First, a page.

Martin is a veteran of the Great War, and at 40 years-old one of the senior men in the platoon. He is originally from Posen (Poznan), but when the border shifted at the end of the last war he decided to move west into the new Germany. For him the Polish campaign is personal. Martin's primary qualification for his rank is his earlier service, which is unfortunate as he is a pretty inept section commander. He has a drinking problem, but the upside (if there is one) is that it serves to level his temperament somewhat in the face of the enemy.

Plutonowy Andriy Kohut
Andriy is a 25 year-old ethnic Ukrainian, native to Galicia. From farming stock, he believes that in the new Poland, hard work and determination does pay off and it is clear that money is a priority. He is a cheery, optimistic fellow, with a level head and does a solid job of commanding his section. 

Force Assets:

Obergefreiter Martin Reiter
MG34 Team (3 pax)
One Rifle Team (8 pax)

Plutonowy Andriy Kohut
Polish strength is undetermined, but infantry can be expected. Vehicles and heavier assets are highly unlikely. (Essentially, I will generate these forces as the scenario unfolds using the Platoon Forward rules. Not all blinds will necessarily materialise.)

5 A blinds (squads are either BAR teams, rifle section, or armed civilians)
2 B blinds (AT Rifle, MMG, or Mortar teams)
1 C blind (Tank, Truck, or Armoured Car)

The small scale of this action means that both sides can be very flexible with their ORBAT and create fire teams or break off individuals as required.

Battle report to follow...

Saturday, 24 September 2016

Review: Lost Patrol - Part 1

My initial thoughts on this rather splendid looking game. More to come once I have taken it for a spin a few times. 

Where has the summer gone?

My last post was in July. The reason for this quiet spell is simple, I went to California to get married to the lovely Lady K, and as a result have done nothing wargaming related in the interim. So what follows is a short of "What I did on my holidays" post, and then some thoughts on wargaming plans going forward, I hope this isn't dreadfully dull.

Once school was over in July, I flew over to Bakersfield, California and began preparing for the wedding. Family members and friends started arriving a little before the big day. The first arrival was my favourite cousin who lives in Australia, she treated me to my first ever NFL game. It was a preseason match between the Los Angeles Rams and Dallas Cowboys. She is a Cowboys fans, hence our t-shirts. I am more of a rugby man, but being at the first game the Rams played after moving back to Los Angeles was something special. Additionally, the game finished in spectacular fashion with the Rams clinching it in the dying seconds. I would definitely go again.

We were only four rows back!

The Memorial Coliseum is worth visiting any time. 
We then headed up North to San Francisco, to meet my then future brother-in-law, who is a massive San Francisco Giants fan. He arranged for us to go and see the Giants play the Pirates at AT&T Park. After the intense excitement of an NFL game I worried that a sedate baseball match might prove a little dull in comparison. However, I was happily proven wrong and I thoroughly enjoyed my first encounter with "the national pastime." Between hot dogs, "Take me out to the ball game", and "rally caps", it was a fantastic evening out. As a lover of cricket, baseball isn't too far from my chosen sport, but different enough to be interesting in its own right.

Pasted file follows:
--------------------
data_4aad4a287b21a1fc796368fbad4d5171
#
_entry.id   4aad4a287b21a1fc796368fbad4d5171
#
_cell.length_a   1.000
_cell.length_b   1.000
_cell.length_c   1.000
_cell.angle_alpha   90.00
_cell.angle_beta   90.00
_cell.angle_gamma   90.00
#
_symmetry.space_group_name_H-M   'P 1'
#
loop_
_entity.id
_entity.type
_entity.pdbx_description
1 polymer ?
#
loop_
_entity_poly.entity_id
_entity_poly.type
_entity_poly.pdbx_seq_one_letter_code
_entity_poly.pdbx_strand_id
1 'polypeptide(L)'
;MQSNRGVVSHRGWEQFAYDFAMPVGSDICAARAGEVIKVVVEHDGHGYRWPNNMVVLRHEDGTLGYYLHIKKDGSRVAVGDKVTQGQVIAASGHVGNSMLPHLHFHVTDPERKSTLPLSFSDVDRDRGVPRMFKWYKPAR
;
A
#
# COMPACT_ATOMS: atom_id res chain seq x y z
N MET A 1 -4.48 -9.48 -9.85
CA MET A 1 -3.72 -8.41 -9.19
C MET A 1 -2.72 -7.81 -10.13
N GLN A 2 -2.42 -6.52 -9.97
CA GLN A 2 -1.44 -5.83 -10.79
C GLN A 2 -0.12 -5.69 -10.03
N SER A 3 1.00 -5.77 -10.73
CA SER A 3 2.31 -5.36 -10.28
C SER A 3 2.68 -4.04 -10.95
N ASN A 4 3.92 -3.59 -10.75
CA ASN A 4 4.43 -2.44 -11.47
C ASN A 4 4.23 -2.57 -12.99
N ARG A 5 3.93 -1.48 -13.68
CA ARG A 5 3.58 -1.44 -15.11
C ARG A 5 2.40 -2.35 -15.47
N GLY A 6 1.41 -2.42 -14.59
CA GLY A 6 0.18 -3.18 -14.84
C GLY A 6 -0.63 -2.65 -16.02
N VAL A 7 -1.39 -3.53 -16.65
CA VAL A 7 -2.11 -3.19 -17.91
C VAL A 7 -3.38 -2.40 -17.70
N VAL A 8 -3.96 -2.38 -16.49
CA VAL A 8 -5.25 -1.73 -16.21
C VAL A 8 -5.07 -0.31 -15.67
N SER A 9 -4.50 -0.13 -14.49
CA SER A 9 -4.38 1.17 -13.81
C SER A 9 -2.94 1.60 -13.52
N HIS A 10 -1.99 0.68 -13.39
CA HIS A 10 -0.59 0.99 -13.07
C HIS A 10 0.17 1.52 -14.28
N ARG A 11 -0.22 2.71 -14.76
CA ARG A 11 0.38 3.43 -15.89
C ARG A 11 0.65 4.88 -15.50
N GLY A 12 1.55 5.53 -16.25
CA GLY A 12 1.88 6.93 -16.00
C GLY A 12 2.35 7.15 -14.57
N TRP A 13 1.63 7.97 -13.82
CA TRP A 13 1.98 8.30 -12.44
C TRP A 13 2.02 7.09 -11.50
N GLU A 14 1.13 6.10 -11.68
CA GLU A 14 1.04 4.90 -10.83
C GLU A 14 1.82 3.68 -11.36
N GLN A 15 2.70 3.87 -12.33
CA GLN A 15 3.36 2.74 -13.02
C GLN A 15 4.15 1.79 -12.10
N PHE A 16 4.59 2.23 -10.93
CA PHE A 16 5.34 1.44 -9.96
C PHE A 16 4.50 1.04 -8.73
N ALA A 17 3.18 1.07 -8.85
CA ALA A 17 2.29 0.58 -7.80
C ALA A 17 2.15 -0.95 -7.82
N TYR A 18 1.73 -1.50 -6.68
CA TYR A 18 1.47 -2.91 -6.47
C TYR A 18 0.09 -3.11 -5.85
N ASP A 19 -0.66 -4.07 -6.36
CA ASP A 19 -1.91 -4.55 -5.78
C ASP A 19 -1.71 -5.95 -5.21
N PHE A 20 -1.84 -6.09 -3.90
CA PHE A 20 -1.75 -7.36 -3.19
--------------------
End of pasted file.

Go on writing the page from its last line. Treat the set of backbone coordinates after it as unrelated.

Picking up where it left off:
My dear friend Lydia has flown into San Francisco and came to AT&T Park directly from the airport to meet us. After the game we set off for Stockton where we crashed for the night before moving to Yosemite National Park. Now anyone who has ever used a Mac will be familiar with the vistas of Yosemite, they are often used by Apple as desktop backgrounds, but nothing can prepare you for the true scale of it all. 

"There can be nothing in the world more beautiful than the Yosemite, the groves of the giant sequoias and redwoods." - Theodore Roosevelt
After this bachelor party getaway, we headed back south to Bakersfield for the wedding. Still more foreigners with thick South African accents descended upon the city and met with the raucous hordes of Greeks and Arabs of the local Orthodox Christian community as it was all hands on deck to make the arrangements for the big day. 

In our jam-packed little church I got married to the lovely Lady K, whose father married us. As with most of these sorts of things it is a blur, and the very next day we headed off to Los Angeles to fly to Vancouver for our honeymoon. Vancouver airport is absolutely amazing, and the city didn't disappoint either. We spent the next week going on Zodiac rides, going to various waterfalls and I even managed to haul myself up Grouse Mountain one morning early.

After an early morning Grouse climb, I enjoyed a coffee in the early morning chill before all the cable cars brought the hordes of tourists up. 

Awesome views from the top, and the cable car ride down was stunning.
 I would definitively visit Canada again, I think that Vancouver is a perfect destination for outdoorsy type people and I thoroughly enjoyed walking and running in the various city and national parks. Sadly we didn't have long for our honeymoon and head to head back to Britain because I started my new teaching job in London. However, before we did leave, I managed to get a picture of the world's largest tin soldier in New Westminster.